Going it alone….and succeeding: Kosice IT Valley

| 1 response | Posted by: Lubomir Billy | Theme: Places, Research, Social Innovation & Investment, Work with Communities

On the same day as I started to write this blog, a Slovak newspaper published an article on its front page with the title: “Double salaries? Reality in Košice”. The article highlights the success of Slovakia’s new Silicon Valley-inspired cluster, known as Košice IT Valley. So far it is succeeding in creating thousands of new jobs with notably above-average salaries. But perhaps most importantly, this project shows what it’s possible to achieve in a region with enthusiasm and skills.

via Flickr user ciscommunity

Košice and its surroundings belong to the regions with the biggest economic and social issues in the Slovak Republic. Its location in the eastern part of the country means it is surrounded by unfinished infrastructure and failed regional development concepts. This region has struggled with high rates of unemployment, low economic activity and emigration, causing a vicious circle of economic and social issues that have persisted for decades.

Jozef Ondáš (General Director of the Košice IT Valley project) and his colleagues concurred in 2007 that it was pointless to expect miracles from the central government in Bratislava.The perpetually promised highway, which anyway would have brought new factories rather than sophisticated production, seemed to be placed on a permanent hold. Instead, the Košice IT Valley team decided to focus on a field with greater added value – the IT sector. All the necessary ingredients for success were already in the region: a quality academic environment; talented young people (previously forced to move to the west for better conditions); and companies that wanted to expand their entrepreneurship in this promising field.

Košice IT Valley is a cluster based on the knowledge triangle – universities (schools), local government and IT companies. The project is not only an inspiration on the regional level, but it should serve as an example for changes and innovation in the Slovak educational system. Košice IT Valley cooperates not only with universities, but also with the high schools creating subject curriculum, new study programmes, implement dual education, practical lessons linked with the case studies, summer schools and technological courses. Companies educate their future workers for skills tailored to their needs. It is a holistic approach with benefits to all in the system.

In the six years since its inception, Košice IT Valley can boast excellent results. While the creation of 1000 new jobs was their initial goal, they’ve now surpassed that six fold. As noted, the salaries on offer tend to be above-average not only in the region, but at the national scale. Košice IT Valley now has 30 members, but the tremendous success they’ve achieved so far has inspired even more ambitious plans. By 2020 they want to expand to 100 members and create 4000 additional jobs.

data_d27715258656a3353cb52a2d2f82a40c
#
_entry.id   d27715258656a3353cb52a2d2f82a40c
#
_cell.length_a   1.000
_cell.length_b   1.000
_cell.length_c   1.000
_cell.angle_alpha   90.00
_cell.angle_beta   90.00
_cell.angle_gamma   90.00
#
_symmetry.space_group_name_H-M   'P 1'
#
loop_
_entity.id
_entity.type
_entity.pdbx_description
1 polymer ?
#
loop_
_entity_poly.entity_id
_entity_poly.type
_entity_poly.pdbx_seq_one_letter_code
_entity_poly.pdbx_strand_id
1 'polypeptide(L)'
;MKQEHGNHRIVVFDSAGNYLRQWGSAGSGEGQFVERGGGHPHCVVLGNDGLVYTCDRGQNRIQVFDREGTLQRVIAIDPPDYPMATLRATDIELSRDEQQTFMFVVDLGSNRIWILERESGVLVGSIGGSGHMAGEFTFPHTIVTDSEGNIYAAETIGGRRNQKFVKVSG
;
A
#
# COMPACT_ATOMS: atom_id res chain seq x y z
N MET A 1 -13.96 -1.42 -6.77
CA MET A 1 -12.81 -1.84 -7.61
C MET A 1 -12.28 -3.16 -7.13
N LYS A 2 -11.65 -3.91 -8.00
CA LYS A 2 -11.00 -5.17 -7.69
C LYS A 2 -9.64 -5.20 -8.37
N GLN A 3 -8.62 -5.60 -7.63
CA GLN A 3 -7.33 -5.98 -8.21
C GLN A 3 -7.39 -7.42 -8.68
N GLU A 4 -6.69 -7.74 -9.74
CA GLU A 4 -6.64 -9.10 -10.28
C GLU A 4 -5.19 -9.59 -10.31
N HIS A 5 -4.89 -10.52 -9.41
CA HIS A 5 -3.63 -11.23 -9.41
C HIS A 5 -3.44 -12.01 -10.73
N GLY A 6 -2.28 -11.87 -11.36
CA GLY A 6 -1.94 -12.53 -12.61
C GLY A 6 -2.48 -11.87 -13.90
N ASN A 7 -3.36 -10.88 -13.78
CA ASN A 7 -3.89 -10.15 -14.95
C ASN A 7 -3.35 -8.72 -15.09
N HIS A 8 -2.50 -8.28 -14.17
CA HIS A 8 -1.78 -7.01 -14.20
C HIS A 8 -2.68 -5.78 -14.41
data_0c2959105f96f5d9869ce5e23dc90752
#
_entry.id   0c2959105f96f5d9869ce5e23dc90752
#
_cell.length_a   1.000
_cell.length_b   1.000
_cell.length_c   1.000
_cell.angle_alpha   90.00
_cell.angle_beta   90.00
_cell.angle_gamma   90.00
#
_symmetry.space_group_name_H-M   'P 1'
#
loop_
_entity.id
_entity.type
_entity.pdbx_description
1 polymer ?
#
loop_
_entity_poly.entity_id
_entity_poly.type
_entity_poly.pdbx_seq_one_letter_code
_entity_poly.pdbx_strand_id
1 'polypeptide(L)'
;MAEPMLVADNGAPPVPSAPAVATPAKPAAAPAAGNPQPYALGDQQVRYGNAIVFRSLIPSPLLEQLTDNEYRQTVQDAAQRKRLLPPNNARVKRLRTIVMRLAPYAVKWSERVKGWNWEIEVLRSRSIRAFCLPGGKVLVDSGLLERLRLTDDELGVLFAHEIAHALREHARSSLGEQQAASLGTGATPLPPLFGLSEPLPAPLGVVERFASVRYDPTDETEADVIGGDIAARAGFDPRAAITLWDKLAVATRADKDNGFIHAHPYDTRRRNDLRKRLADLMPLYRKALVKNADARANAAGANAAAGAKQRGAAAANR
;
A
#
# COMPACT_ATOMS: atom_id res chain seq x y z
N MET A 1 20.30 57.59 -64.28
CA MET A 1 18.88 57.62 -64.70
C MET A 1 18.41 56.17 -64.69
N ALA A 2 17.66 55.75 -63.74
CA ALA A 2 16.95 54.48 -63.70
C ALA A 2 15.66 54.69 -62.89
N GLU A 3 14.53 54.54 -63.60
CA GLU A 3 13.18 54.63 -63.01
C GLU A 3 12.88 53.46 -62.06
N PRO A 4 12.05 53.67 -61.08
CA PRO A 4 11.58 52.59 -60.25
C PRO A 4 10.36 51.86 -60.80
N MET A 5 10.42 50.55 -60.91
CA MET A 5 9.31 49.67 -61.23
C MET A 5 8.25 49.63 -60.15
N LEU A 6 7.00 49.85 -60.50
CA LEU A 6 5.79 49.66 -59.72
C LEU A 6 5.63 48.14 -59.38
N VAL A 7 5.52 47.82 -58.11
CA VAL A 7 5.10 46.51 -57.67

This focus on innovation is mirrored in a new project starting on the 1st of November, 2013. The main aim of the LEGEND project (Leverage knowledge for sustainable innovation and growth) is a transfer of intellectual capital methodology. This will help small and medium enterprises to understand how to measure their employees’ intellectual capital, and build their ventures in a more strategic fashion. The project is unique in Slovakia, but is tied to Košice IT Valley, who represent the target group of SMEs and its partners. The owner of the innovation is the German partner – Wissenskapital, whose know-how will be adjusted to the Slovak context together with the Fachhochschule Joanneum Graz and Centire s.r.o. The two-year project was selected as one out of only five within the LLP Leonardo Da Vinci – Call 2013 in Slovakia. They’ve got high ambitions, but as the success of Košice IT Valley has shown, anything is possible.

 

Disclaimer: This blog was conducted within the project “Learn from the Best” which has been funded with support from the European Commission within the LLP – Mobility (PLM). This blog reflects the views only of the author, and the Commission cannot be held responsible for any use which may be made of the information contained therein.

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One Response

  1. Mart Kivikas

    Dear Lubomir,

    sounds good! As we know, crisis are sometimes necessary to become innovating and to make hard decision in the short term in order to survive in the long term.

    This initiative of yours sounds very similar to what my friend Charles Landry is doing. Do you know him?

    Looking forward seeing you in November!

    Mart

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